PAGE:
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Onyx reviews: Snow Hill by Mark Sanderson

There's no better way to start a novel than with a line like this: "I went to my funeral this morning." It makes the reader wonder if this will be a book told from the viewpoint of a dead person, in the vein of The Lovely Bones.

The year is 1936. World War II is still a few years hence, and the City of London seems like a small place. The setup for the novel is based on rumored events that a work colleague told first-time novelist Mark Sanderson about, involving a crime that may have been covered up to prevent a national scandal.

After the book's brief prolog, Sanderson jumps back to recount the previous, eventful eleven days. The protagonist, Johnny Steadman, is an ambitious reporter for London's Daily News. He's trying to break out of the court beat, where he has little chance of making a scoop. Then he receives an anonymous tip saying that Snow Hill police station lost an officer.

Johnny's best friend, PC Matt Turner, is a police officer at Snow Hill who is troubled by nightmares of unknown cause. Matt hasn't heard anything about a fallen colleague, and Inspector Rotherforth calls the rumor "balderdash."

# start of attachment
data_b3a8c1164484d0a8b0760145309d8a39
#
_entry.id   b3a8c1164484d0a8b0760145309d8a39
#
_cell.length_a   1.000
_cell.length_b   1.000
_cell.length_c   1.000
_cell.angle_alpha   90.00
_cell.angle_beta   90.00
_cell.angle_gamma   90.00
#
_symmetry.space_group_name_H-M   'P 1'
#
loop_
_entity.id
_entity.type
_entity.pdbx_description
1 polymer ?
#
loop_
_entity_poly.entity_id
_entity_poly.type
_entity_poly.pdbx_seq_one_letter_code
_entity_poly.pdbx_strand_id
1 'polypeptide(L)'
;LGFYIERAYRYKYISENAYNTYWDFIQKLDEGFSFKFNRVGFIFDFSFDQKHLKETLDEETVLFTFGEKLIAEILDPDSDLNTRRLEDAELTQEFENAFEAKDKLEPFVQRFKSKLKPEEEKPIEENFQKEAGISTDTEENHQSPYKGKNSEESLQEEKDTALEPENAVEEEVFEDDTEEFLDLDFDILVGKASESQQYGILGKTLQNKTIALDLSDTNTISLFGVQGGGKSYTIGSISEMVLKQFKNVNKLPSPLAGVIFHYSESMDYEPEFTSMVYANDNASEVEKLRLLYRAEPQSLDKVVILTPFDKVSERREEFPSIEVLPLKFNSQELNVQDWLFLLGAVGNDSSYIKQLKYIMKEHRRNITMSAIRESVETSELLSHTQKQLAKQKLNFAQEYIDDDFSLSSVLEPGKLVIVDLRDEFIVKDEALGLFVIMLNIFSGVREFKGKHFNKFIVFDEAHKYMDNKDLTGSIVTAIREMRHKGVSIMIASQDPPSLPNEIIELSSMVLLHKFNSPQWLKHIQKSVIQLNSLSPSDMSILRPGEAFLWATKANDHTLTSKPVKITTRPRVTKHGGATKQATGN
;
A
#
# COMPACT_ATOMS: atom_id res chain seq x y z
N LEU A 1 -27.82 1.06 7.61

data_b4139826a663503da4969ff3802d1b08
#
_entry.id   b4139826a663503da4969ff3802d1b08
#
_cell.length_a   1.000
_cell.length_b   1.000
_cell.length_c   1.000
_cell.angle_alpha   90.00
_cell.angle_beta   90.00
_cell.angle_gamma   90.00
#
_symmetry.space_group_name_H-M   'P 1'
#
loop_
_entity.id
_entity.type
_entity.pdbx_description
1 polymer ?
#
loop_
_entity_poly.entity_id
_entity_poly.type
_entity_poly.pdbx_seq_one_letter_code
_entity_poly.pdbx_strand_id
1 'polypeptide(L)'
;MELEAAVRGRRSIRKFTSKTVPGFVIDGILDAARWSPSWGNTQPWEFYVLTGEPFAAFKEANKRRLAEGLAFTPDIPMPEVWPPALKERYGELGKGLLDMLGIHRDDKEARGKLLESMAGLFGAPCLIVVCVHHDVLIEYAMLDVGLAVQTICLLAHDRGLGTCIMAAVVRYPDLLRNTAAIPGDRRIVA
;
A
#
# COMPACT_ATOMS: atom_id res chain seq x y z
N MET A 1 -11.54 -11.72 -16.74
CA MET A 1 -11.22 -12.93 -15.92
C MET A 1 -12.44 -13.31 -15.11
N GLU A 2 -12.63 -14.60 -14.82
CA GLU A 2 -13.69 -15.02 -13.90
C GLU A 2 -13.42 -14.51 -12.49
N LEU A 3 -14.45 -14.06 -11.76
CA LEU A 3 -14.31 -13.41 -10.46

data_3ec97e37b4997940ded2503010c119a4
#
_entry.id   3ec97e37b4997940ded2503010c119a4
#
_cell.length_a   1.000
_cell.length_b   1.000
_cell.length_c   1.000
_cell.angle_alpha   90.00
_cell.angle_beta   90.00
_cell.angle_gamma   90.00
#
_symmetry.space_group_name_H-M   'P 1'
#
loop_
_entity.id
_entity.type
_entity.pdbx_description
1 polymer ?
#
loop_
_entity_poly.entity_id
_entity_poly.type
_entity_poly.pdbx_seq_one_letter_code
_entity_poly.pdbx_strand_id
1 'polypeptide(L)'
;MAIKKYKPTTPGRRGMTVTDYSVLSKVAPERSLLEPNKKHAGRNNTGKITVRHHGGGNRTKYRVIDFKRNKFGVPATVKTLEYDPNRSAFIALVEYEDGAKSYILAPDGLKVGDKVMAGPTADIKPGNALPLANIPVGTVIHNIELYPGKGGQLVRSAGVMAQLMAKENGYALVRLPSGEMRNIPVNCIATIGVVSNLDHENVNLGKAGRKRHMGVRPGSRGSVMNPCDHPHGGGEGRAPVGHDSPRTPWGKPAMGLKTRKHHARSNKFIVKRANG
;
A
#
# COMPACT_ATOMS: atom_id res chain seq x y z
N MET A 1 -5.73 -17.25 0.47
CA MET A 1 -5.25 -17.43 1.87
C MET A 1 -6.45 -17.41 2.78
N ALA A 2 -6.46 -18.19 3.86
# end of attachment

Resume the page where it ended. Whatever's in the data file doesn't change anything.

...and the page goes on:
The book's greatest strength is in the way it captures the sights, sounds and scents of the Smithfield region of the British capitol—the meat market—nearly 100 years ago. It was a far different time. Homosexuality was scandalous—in fact, illegal—although there were businesses that catered to that element of society. Characters' attitudes toward homosexuality and their frequent use of offensive slang to refer to gay men and gay sex are mitigated by the knowledge that the author is gay. The police department was rife with corruption, and officers were obligated to live close to their station houses, often bunking down on site when on duty.

Johnny's relationship with Matt is interesting. In modern parlance it might be called a bromance—there is no sexual element to it. In fact, Johnny has been in love with Matt's pregnant wife, Lizzie, for years. Yet, there is a suggestion of latent homosexuality. Johnny seems confused by an odd encounter in an alley. In the thickest of fogs for which London is famous, an unknown male assailant kisses him. Johnny is also disoriented by visits to gay sexually oriented businesses and male brothels. 

Several other murders follow, all of them connected to the gay subculture. Someone continues to feed clues to Johnny as he vies against rival reporter Henry Simkins for the story of his career. Compromising photographs taken under mysterious circumstances are sent to Johnny as warnings not to pursue his inquiry and a brutal male rape is depicted unflinchingly, although the victim's reaction to the trauma is surprisingly tepid.

Snow Hill is the first book in a proposed trilogy, but it is not very successful, either as a character study or as a crime novel. The crime plot is complicated, convoluted, unconvincing and lacking sufficient motivation to ring true, and the characters lack significant depth. Dialog is clunky and unsophisticated, and a somewhat heavy-handed moral is proclaimed in the closing pages. Hopefully these are shortcomings that Sanderson can work out in subsequent books.

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